To end on a positive note, it's rare that one can look on one of the least favourite episodes of a series and still find it worthwhile viewing. A mediocre episode of Thriller is still worthy of examination, and there are few productions for which that is true. Many other viewers have found more to appreciate and so it's particularly important to check it out and draw your own conclusions..

TV movie title-watch

In contrast to the gratuitous opening titles the end artwork is comparatively subdued and avoids the curious and often inaccurate montages usually seen. 

Monday, October 4, 2021

The Next Scream You Hear - Series 3 Episode 6, Saturday 6th July 1974

The story...

Bernard Peel (Christopher George) is an American businessman living in England, married to an exceptional corporate lawyer. He returns home from a party one evening, has a drink and falls asleep. He is woken by the doorbell and is alarmed to find the police. They tell him they have been tipped-off about an incident involving him and his wife. He is utterly incredulous. An inspection of the house shows evidence of a violent incident and of a female visitor, but Bernard denies all knowledge. Matters get far worse when the boot of his car is opened and his wife's body is found.

Bernard is arrested by the police for the murder of his wife. He strenuously denies responsibility and calls in the services of the foppish but remarkably skilled private investigator Matthew Earp (Dinsdale Landen). Earp approaches the case with typical incisiveness and is true to his word that he will prove who killed Jennifer Peel.


The third series opened with five quite exceptional stories so maybe it was too much to expect its closing member to match that standard and so it proved. Even allowing for that it is one of the least impressive episodes of Thriller, although it does have its virtues.

The story premise is quite a novel one for the show. The onus is on trying to clear a suspect who the police feel certain has killed his wife, whereas usually stories were either whodunits or made clear the identity of the killer from the start. Of course if Bernard Peel is not the killer the quest is to find the real culprit. Unfortunately the action never really catches fire, maybe because so many of the characters are quite unremarkable. There is no problem with the performances but very few make a real impression. The outstanding exception of course is the fabulous Matthew Earp. Earp was the only character to reappear in Thriller and he is excellent, just as witty and incisive as in An Echo Of Theresa. It has to be said that neither episode was particularly distinguished and both rather need this character's presence. Dinsdale Landen was made for this role and it would have been useful to see him in further adventures, either within Thriller or elsewhere. Once again he shows not just mental acumen but physical prowess and bravery. There are also some neat exchanges with Gifford (Edward Hardwicke) the detective who quietly resents Earp's involvement as well as his enormous fees.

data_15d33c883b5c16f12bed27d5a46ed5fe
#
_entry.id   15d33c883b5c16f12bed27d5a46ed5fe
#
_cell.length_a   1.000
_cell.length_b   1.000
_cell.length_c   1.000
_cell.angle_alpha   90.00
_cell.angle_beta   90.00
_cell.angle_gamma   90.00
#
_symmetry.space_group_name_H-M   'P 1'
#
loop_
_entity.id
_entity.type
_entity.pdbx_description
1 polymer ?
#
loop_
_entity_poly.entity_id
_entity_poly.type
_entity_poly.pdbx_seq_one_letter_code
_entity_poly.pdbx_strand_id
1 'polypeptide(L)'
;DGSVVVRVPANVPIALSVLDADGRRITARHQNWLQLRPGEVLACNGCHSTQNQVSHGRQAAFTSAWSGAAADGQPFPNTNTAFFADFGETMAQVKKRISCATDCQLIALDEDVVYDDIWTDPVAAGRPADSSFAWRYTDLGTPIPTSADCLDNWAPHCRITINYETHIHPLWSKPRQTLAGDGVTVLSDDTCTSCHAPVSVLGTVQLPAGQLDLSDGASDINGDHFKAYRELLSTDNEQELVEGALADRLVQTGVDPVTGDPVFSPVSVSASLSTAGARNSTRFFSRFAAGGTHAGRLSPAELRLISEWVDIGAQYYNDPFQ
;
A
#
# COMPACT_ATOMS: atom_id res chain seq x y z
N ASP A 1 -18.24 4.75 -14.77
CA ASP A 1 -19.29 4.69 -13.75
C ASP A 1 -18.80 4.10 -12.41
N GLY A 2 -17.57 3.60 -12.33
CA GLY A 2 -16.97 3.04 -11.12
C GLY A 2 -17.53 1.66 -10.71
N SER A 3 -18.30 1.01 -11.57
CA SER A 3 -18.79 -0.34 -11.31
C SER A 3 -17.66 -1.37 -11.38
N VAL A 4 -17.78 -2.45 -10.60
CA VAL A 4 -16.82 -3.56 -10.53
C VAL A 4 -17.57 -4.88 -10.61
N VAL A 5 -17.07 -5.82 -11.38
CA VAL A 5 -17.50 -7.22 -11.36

Bernard Peel is shocked to find the scene of an apparent crime - and himself under suspicion by the police

Of the remainder of the cast Christopher George does a fair job as Bernard Peel. Hans Meyer has a nice part as a director of Peel's business who is clearly suspicious of him and unhappy about being down the pecking order. There is a note-worthy appearance by veteran actor Richard Todd as Tulliver, one of Bernard's colleagues. Suzanne Neve returned in another key role in Won't Write Home Mom - I'm Dead in Series 5 while Belinda Mayne does a nice turn as a rather unhelpful and unenthusiastic shop assistant whom Earp encounters..

The twist at the end is one of the most inventive. In a better episode this would have been a hugely satisfying conclusion but here it's really just the television equivalent of a consolation goal. Perhaps this was the start of Thriller's relative decline although it still had numerous high points to come. Series 4 which followed six months later was rather underwhelming and although Series 5 was impressive (though not quite as good as Series 3) the final series was something of an anti-climax. Judged away from the Thriller context this would be quite good value and the show, even when it slipped below this standard, is still well worth watching.


Gifford applies the handcuffs to Bernard Peel in a fraction of a second, displaying amazing skill and speed.

Christopher George's wife Lynda had been the star of the preceding story Come Out, Come Out Wherever You Are.

TV Movie title-watch 

1974 was a big year for the martial arts and they make an appearance here, with karate being employed by one assassin. Unfortunately they also make for a very silly piece of art-work on the movie end-titles in which a fist above what is supposed to be Bernard Peel's head (though looking more like Lieutenant Colombo) appears to be pulling his hair! 

Where the Action Is - Series 4 Episode 6, Saturday 8th February 1975

The story... Two men are playing a card game - the exceptionally wealthy Walter "Daddy" Burns and Tommy Vaughan. Tommy loses and B...